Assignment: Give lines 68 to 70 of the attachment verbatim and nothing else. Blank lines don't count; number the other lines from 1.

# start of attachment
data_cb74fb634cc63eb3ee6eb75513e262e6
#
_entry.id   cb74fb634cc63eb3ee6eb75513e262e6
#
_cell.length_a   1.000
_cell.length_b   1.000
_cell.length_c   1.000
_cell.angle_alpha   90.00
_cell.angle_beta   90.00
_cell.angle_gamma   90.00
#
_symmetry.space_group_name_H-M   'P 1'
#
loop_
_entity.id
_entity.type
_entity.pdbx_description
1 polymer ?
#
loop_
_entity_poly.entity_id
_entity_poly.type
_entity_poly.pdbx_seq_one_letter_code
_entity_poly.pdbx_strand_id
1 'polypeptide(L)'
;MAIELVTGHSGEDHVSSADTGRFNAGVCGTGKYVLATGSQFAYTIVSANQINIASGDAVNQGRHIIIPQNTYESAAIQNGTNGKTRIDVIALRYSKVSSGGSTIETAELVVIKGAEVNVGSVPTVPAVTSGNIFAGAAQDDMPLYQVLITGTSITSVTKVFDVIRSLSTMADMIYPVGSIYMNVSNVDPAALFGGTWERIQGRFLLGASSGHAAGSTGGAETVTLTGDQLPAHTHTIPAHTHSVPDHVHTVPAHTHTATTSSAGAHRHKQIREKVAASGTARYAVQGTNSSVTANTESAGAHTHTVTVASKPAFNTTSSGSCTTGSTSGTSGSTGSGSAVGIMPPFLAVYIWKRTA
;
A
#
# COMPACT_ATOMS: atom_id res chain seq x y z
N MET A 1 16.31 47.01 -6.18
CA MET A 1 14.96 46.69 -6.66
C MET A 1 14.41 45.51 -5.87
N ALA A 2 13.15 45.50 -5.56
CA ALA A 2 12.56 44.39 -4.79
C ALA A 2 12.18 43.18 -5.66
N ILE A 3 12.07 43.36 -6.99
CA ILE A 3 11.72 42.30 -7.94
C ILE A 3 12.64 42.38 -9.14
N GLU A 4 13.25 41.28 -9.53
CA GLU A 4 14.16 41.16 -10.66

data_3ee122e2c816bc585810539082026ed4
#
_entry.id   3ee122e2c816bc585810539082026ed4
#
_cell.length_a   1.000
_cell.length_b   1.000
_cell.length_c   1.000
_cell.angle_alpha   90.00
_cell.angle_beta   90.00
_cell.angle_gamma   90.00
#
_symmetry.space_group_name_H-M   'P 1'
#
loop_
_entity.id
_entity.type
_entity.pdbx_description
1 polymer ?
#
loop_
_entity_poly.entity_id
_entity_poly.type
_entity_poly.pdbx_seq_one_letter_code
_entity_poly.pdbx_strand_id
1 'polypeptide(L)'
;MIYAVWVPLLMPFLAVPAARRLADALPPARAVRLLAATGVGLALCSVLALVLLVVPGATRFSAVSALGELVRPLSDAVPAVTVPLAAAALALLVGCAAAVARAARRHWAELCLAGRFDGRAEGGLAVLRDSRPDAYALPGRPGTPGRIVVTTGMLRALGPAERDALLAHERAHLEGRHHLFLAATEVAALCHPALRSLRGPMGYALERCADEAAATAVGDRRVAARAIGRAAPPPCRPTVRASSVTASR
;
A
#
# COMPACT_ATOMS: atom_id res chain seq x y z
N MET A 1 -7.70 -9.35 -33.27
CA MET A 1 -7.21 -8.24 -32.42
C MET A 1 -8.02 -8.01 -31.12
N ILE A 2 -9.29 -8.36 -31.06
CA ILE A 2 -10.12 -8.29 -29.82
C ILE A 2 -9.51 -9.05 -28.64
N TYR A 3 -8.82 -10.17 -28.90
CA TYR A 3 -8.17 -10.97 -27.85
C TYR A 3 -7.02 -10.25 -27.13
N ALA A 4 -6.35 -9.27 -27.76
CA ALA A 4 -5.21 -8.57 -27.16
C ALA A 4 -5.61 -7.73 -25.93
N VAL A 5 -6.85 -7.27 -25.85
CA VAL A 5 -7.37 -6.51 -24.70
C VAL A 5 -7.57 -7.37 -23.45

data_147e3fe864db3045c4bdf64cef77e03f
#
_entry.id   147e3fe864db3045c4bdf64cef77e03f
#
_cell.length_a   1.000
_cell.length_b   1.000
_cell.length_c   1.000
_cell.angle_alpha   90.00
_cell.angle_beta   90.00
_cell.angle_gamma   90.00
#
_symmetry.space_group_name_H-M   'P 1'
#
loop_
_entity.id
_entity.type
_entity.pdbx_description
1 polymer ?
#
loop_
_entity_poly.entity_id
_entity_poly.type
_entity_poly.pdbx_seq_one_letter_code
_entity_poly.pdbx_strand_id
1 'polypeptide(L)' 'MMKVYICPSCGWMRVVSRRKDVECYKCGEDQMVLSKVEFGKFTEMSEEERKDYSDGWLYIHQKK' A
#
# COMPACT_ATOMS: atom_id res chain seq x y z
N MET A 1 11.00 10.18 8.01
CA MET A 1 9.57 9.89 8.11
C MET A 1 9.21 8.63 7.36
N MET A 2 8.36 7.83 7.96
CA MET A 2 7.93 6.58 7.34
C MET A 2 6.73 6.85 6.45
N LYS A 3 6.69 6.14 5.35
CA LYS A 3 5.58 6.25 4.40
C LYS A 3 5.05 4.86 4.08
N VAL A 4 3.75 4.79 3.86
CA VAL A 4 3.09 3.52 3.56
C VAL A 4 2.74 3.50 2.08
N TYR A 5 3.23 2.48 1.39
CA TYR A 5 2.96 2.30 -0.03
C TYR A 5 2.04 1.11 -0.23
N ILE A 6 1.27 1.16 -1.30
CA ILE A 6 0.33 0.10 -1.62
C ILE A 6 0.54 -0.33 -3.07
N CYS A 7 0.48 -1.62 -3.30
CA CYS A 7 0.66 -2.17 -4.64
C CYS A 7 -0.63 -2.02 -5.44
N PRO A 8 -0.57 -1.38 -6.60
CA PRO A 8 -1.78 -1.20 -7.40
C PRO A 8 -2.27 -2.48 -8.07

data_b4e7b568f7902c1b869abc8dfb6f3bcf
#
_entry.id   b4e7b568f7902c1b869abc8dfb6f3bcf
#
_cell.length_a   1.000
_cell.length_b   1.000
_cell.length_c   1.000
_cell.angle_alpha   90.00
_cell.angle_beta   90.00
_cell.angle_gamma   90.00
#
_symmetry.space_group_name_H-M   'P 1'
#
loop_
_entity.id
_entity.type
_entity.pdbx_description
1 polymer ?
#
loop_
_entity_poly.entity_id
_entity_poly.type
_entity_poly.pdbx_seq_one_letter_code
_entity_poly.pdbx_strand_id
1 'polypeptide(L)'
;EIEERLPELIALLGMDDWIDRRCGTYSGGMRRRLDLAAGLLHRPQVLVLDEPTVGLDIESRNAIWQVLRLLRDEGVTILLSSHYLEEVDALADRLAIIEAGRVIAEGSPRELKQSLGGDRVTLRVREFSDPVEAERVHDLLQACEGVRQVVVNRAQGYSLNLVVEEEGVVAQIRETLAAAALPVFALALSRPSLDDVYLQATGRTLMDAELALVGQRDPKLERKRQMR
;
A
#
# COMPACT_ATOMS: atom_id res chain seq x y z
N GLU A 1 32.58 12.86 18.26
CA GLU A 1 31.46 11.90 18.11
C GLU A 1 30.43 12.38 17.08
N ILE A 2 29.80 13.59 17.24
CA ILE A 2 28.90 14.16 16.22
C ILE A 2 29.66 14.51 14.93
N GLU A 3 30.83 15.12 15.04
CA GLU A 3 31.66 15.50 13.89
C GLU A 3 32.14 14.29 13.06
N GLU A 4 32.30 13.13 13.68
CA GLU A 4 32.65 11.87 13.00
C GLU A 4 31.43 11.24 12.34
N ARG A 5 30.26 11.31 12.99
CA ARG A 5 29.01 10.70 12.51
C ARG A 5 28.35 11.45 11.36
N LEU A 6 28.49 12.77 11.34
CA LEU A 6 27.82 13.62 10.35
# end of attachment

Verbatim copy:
;
A
#